A place for educators to find thought-provoking news, conversation and support for those who care about diversity, equal opportunity and respect for differences in schools
Every city, town and hamlet has them: monuments commemorating pivotal events; memorials to heroes; parks, schools and public buildings named in honor of someone whose legacy is worth preserving.
This week, another barrier to women’s equality fell. The tony Augusta National Golf Club, home to the Masters Tournament, extended membership to two women, former Secretary of State Condoleezza Rice and South Carolina financier Darla Moore. Club Chairman Billy Payne declared it “a joyous occasion,” yet I don’t feel the urge to jump for joy.
After the Southern Poverty Law Center responded to a plea for help from students in Savannah, Tenn., we’re happy to report that students successfully wore pro-LGBT slogans at school last week without resistance and with mostly positive responses from classmates.
Educators are natural cheerleaders, fierce protectors, and they rally when needed. That’s why we turned to the Teaching Tolerance community of educators for advice to offer first-year teachers. More than 100 of you responded, rallying around all the newbies. The advice ranged from practical (get rest, get a flu shot, get organized) to pensive (trust your instincts, remember each student has dignity).
Today, the Dignity in Schools Campaign (DSC), together with the Opportunity to Learn Campaign, launches Solutions Not Suspensions, a national campaign calling for a moratorium on out-of-school suspensions. Teaching Tolerance supports this initiative.
Taylor is the first baseman on our team. He’s quick and alert on the field, a celebrated athlete. He also loves musicals, and often repeats phrases and lyrics from shows. However, he would never share his love of theater with his fellow athletes, for fear of their jokes.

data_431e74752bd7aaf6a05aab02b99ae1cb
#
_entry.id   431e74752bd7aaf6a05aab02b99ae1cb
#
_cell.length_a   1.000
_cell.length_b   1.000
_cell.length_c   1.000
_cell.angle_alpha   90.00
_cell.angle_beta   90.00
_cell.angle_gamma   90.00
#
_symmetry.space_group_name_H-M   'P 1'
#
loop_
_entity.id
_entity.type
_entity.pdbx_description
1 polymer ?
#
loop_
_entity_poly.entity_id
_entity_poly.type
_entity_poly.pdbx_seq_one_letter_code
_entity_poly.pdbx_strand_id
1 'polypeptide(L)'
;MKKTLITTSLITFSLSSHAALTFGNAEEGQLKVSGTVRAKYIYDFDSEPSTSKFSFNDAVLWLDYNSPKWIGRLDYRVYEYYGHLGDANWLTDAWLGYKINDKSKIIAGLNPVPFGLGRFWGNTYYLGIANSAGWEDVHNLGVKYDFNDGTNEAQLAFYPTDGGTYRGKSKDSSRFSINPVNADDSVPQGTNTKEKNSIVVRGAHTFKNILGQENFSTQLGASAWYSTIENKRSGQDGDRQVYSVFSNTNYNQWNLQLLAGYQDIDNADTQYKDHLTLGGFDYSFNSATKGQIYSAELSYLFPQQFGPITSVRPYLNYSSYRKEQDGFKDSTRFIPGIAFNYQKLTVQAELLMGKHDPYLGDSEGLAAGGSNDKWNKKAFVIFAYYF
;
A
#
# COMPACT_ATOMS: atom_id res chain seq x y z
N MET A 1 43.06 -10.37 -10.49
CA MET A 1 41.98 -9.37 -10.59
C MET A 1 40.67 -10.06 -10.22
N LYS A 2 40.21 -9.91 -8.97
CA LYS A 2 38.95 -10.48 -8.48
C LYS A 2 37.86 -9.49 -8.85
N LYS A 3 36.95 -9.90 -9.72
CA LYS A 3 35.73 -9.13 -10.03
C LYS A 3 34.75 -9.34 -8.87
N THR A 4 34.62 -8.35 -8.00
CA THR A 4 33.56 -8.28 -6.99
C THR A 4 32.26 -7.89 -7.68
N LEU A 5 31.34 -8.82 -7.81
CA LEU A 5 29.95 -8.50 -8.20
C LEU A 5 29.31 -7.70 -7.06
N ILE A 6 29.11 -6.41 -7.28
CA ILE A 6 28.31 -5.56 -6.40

For this reason, he feels like an outsider. He can’t fully share who he is. Taylor is not alone.
Jack read The Adventures of Huckleberry Finn and made an important connection. In a journal entry he wrote:
It is just the start of the novel, but I can already feel sympathy for Jim; living during that time as a colored person must have been absolutely awful. I can’t imagine anyone treating anyone like that, but then again, I was raised in a different time.
A couple of years ago, I had a run-in with a parent. He had developed the habit of coming into school before the end of the day, standing outside the door of our classroom and motioning impatiently for his son, Victor, to hurry up. When I requested that he wait outside the building for his son to be dismissed, he became irate, yelled at me and angrily pulled his son out of class.